Toto Wolff says it is unfeasible to expect engine manufacturers to be 'charitable' when pricing its power units to customers, saying it is reasonable to expect teams to contribute to its development costs.

After its latest attempts to cut costs were vetoed by Ferrari, the FIA and FOM is forging ahead with proposals to develop a standard customer engine to be made available to all teams from 2017.

The twin-turbo engine will feature a simpler specification than that of the current generation V6 Hybrid power units and priced substantially cheaper, with the FIA confident it can equalise the regulations to ensure a parity in competitiveness.

Though the FIA has repeatedly expressed its dissatisfaction at the vastly increased cost of buying power units since they were introduced in 2014 - and admitting it should have imposed a price cap from the outset -, engine manufacturers have justified the prices as being in line with the complexity of their development.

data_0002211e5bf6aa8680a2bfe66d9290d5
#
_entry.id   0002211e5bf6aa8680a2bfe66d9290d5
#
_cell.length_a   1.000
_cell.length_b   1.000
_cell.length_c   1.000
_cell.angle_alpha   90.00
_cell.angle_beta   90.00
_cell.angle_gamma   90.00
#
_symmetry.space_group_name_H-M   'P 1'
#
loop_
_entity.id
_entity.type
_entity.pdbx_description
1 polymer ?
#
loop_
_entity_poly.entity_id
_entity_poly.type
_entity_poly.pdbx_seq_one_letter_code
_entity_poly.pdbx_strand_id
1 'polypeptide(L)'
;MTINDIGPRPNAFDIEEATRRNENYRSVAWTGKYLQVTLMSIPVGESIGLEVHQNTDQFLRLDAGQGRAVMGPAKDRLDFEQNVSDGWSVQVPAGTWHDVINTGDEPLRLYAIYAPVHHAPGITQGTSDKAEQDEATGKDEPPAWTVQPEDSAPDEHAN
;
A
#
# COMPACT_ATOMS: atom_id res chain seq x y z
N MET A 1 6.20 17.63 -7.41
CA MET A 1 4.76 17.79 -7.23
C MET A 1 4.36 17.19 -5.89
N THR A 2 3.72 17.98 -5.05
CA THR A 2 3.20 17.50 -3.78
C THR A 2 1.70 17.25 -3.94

However, while customers have argued that they shouldn't be penalised for such costs, Wolff says it is unreasonable to suggest they shouldn't play their part if they are expecting the best product available to them.

"Partners expect to have the most competitive engine and in order to have the most competitive engine, because its a competitive environment, we spend very substantial amounts in developing those engines. Nobody has ever asked us how we plan to recover those or if someone can contribute to help us to recover.

"You can argue whether the marketing benefit of the development spend is right or wrong but as a matter of fact we live in a world where we are all facing a commercial reality and that commercial reality is that we need to be as efficient as possible and try to recover the best possible amount.

Despite this, Wolff says Mercedes remains committed to establishing a direction for the good of the sport, even if it dents its own commercial obligations.

"I think you cannot expect any stakeholder in the sport to have a charitable approach, but you have to just - although optimising your own situation - find a compromise for the sake of the sport."

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Toto strikes me as a very reasonable man... what else can he say?

He seems willing to compromise on certain things, but not at the expense of Mercedes being ripped off, which is fair enough.